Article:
The proposed solutions in appendix 2 of the Joint Choctaw Citizens letter set out a good starting point particularly for any plans or agreements with the state having a time-limited end date. Again, allocation of resources as a part of the trust responsibility of Congress to fulfill the required needs of law enforcement, prisons and court infrastructure as outlined in appendix 2 of the Joint Choctaw Citizens letter can be accomplished without giving up sovereignty to maintain the state’s wishes to go back to a pre-McGirt status quo in its proposal.
The proposed Choctaw Nation Sovereignty Commission is an excellent way to be open transparent and inclusive in this process and bring in a broad, traditional and holistic approach to assuming the control of jurisdiction in the Choctaw Nation or entering into any proposed plan with the state to implement full sovereignty. The tribal leaders might also consider creating a Coalition of Five Tribes advisory group for capacity building of the tribes' system of justice.
The ruling of the United States Supreme Court to “hold the federal government to its word” is like the court breathing fresh air into the miner’s canary of tribal sovereignty.
Together as nations, we can climb out of the darkness of the mine we’ve been forced to stay in through injustice for so many years. We must not forget history and be mindful that “like the miner’s canary,” the state political positions shift from “fresh air to poison gas” when it has power over all our native peoples.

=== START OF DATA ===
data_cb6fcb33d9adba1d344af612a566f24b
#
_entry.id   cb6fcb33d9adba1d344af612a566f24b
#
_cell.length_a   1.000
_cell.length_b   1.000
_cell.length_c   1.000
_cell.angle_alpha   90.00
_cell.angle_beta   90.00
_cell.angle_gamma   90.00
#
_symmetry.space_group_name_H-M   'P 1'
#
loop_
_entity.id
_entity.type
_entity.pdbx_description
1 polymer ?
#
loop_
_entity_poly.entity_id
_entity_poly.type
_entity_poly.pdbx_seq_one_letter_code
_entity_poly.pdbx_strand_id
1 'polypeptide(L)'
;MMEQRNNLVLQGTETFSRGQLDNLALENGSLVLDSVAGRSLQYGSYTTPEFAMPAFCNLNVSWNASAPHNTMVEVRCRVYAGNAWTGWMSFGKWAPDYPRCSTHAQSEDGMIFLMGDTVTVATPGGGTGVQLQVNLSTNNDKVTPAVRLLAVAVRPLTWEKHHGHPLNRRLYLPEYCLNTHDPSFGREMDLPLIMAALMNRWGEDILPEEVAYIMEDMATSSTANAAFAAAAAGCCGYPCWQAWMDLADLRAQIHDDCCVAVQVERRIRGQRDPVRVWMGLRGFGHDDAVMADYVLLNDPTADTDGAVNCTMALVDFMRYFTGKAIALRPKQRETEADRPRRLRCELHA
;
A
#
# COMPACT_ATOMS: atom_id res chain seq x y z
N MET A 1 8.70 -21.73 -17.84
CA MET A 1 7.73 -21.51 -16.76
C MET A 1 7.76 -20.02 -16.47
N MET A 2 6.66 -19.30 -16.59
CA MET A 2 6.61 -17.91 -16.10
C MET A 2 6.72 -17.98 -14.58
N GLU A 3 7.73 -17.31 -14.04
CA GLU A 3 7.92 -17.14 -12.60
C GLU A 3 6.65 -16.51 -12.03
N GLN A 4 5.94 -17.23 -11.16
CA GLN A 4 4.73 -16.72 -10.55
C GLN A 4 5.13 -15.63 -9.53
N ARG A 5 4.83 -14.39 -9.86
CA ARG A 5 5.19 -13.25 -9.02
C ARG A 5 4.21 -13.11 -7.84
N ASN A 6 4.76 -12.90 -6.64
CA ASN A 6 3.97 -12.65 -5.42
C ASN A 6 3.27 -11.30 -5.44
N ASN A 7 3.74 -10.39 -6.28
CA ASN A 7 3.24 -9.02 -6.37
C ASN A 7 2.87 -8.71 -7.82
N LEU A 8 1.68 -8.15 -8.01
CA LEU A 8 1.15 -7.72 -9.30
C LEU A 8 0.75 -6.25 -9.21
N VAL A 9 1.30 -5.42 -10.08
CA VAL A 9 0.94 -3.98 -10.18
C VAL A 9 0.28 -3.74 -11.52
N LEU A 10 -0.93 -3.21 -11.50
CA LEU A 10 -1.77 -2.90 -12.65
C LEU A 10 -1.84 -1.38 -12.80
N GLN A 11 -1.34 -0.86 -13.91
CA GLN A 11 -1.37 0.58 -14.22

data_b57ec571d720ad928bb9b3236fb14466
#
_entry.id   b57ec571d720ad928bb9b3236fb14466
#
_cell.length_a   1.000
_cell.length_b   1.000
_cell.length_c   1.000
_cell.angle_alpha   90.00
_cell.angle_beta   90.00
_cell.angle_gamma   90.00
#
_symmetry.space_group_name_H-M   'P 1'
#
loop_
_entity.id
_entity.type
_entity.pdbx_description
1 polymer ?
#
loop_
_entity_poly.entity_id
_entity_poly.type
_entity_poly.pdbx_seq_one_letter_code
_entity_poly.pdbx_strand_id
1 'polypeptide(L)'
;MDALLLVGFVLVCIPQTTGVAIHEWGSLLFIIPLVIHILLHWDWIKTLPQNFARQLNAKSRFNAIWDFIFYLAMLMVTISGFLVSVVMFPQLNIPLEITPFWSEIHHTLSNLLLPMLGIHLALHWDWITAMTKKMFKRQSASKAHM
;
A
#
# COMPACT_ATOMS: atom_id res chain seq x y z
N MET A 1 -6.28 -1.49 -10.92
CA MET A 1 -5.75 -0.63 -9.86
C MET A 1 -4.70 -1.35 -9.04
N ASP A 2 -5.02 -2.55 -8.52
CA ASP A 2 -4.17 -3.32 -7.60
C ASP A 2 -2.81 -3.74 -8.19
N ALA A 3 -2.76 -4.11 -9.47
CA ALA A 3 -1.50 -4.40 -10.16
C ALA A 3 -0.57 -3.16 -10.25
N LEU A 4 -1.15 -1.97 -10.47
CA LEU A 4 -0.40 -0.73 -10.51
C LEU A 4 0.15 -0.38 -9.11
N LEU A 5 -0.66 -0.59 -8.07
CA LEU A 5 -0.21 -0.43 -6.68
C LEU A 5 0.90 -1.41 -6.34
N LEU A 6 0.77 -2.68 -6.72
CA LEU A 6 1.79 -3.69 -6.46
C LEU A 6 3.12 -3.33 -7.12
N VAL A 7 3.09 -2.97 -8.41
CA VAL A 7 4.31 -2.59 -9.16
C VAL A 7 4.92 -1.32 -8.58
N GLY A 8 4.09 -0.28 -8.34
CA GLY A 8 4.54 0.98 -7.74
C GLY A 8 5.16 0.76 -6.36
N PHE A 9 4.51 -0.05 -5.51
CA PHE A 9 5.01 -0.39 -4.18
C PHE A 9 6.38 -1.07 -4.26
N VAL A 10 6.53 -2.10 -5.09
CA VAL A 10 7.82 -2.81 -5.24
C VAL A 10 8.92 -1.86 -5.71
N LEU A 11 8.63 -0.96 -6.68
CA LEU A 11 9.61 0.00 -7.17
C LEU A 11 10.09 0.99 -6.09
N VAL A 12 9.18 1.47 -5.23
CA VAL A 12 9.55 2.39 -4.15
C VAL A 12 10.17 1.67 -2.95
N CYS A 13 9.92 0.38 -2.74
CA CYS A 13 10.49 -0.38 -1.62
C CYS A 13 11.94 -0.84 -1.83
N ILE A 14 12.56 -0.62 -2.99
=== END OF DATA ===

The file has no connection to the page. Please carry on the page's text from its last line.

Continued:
Consider that we can ride this horse of opportunity into a new future together for the benefit of all our tribes and flourish.
I respectfully request our Choctaw leaders engage with all of our citizens and legal scholars to create a future grounded in a holistic approach of rebuilding our systems of justice and sovereignty in the area of criminal and civil jurisdiction in our territory.
Yakoke for your time, attention, and consideration regarding the tribal citizenry’s concerns and recommendations outlined in both letters.
I and other lawyers look forward to working with the Choctaw Nation in the process of building a great future for our citizens.
J. Eric Reed
J. Eric Reed worked as a fellow to Professor Robert N. Clinton who wrote and taught extensively on the issues of Criminal Jurisdiction in Indian Country in the United States. He was also a fellow to Prof. S. James Anaya who became Special Repertoire to the UN on Indigenous Peoples Rights is now Dean of the Colorado Law School. He has practiced criminal trial and appellate law for 25 years and served as Tribal Prosecutor and Special Assistant United States Attorney on the Cheyenne River Sioux Nation and Special Prosecutor on various Tribes in the United States. He lectured Native American Law at the University of Texas Dallas and other colleges. He is a Charter Member of the Native American Law Enforcement Association. Is a member of the Choctaw Bar and other Tribal Bar Associations. Board Member for the Native American Law Section of the State Bar of Texas. He is a citizen of the Choctaw Nation of Oklahoma.